A week ago Dr. Anthony Fauci renewed a suggestion that our custom of handshakes should end. Twenty years ago Jacques Barzun wrote: “an age that has made war on smoking and given up the use of the common towel and the common cup should prohibit shaking hands.”
Barzun’s healthful warning comes early in From Dawn to Decadence (p. 127), his turn-of-the-millennium history of the West’s last five centuries. Some may wonder how 800 pages peppered with such cultural criticism could become a bestseller. I hope so.
Classic Barzun can overturn conventional thought. He titles the chapter that calls for an end to handshaking, “The Eutopians”. Why would an acknowledged master of English usage do that? “The title of this chapter will cause the open-eyed reader to think: ‘a misprint,’ or worse: ‘a misspelling.’ It is neither. The slight shock is intended to fix in the memory a point of interpretation that has a cultural bearing and is moreover a point of literary criticism.”
Barzun takes Sir Thomas More’s Greek prefix in U-topia meaning “no place” and substitutes a better Greek prefix Eu-topia “to mean the good place.” Noting the drift of language, Barzun says, “The adjective utopian has acquired the further meaning of ‘unworkable’; but that implication has not kept writers since More from designing happy societies.” Conventions can be improved upon, even in orthography.
Among the delights of From Dawn to Decadence are the Cross Sections, chapters with perspectives viewed from a particular place and time. “The View from Venice Around 1650” discovers the city’s politics, trade, diplomacy, and innovative maritime law. The broader view follows: “As the Venetians who lived around 1650 could see for themselves or heard from visitors or their own ambassadors, the world outside was full of novelties other than westward explorations for trade.”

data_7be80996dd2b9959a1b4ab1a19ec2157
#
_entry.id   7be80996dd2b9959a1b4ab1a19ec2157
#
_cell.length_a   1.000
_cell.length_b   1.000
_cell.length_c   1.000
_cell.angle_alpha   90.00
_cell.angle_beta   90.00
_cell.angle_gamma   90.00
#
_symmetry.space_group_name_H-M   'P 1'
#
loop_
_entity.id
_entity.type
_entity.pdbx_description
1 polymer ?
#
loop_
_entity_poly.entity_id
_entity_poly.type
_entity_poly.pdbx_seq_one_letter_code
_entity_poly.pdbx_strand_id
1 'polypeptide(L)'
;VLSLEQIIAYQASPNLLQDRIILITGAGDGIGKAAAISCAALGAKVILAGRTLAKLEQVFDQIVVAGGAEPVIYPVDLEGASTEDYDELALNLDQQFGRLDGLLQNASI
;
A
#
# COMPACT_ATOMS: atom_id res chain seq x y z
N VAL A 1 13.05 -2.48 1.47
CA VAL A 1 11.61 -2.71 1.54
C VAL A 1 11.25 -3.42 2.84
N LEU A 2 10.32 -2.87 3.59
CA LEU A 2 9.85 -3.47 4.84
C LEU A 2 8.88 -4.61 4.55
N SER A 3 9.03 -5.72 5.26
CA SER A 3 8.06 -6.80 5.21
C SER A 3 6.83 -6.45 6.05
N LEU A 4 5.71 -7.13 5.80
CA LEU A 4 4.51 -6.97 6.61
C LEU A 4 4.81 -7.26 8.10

Barzun studs his Cross Sections with literary, mathematical, scientific and musical gems. “It was the love and nurture of opera in Venice that made it a genre of endless possibilities.” Daily living is subject to review, too. “The sole touch of refinement in dining was the customary washing of hands before and after the meal.” Twenty years ago that sentence drew mild amusement. Now ears prick up.
“That washing of the hands at meal times was the one recurrent act of hygiene in the whole of life. The body was washed at birth, before marriage, and after death. The century that laid down the fundamentals of science is the one that got rid of public baths and of the very idea of regular bathing. In the Middle Ages and Renaissance even small towns had bathhouses.” How the fear of disease led to the decline of bathing – without stopping the plague – is among the historical curiosities that make Barzun’s narrative so fascinating.
Hand washing now is more common than ever before … and becoming tiresome. Reading From Dawn to Decadence can strengthen the resolve to continue. Plagues return. Viruses mutate. We count on innovators to fight new diseases.
Barzun goes back further than men of science like Jenner and Pasteur to include a daring woman: “Early in the 1700s Lady Mary Wortley Montagu was carrying on a crusade that did not let Londoners forget their health: she had the paradoxical idea that inserting a bit of matter taken from a smallpox patient under the skin of a healthy person would fend off the disease. Inoculation (later, vaccination when cows were used for the purpose) won over a few daring citizens and physicians; they proved her case and George I had his grandchildren inoculated.”
This novel coronavirus that keeps us at home presents an opportunity to do more than read plague novels or binge-watch television. Time-travel through Barzun’s Cross Sections in Madrid (circa 1540), Venice (c. 1650), London (c. 1715), Weimar (c. 1790), Paris (c. 1830), Chicago (c. 1895) and finally arrive in New York … without fear of infection.
A word of warning, though: Barzun’s thought can be “like a nasty germ in a healthy organism” and you may “come down with the disease of seeing things differently.” First infected as a teenager, I managed to live on and risked shaking his hand.
I wish that I could link you just as easily to e-reader versions of From Dawn to Decadence: 1500 to the Present, 500 Years of Western Cultural Life. There is none. Barzun’s innovations gave book typesetters trouble enough. Some 400 quotations set in the margins would need to float freely as e-readers alter text size. On the other hand, his “additional help to seeing wholes” would be perfectly suited to e-reading’s internal links. The excerpt from his “Author’s Note” in the best edition (paperback) will give a better idea of what Barzun offers those seeking refuge … and (spoiler alert) renascence.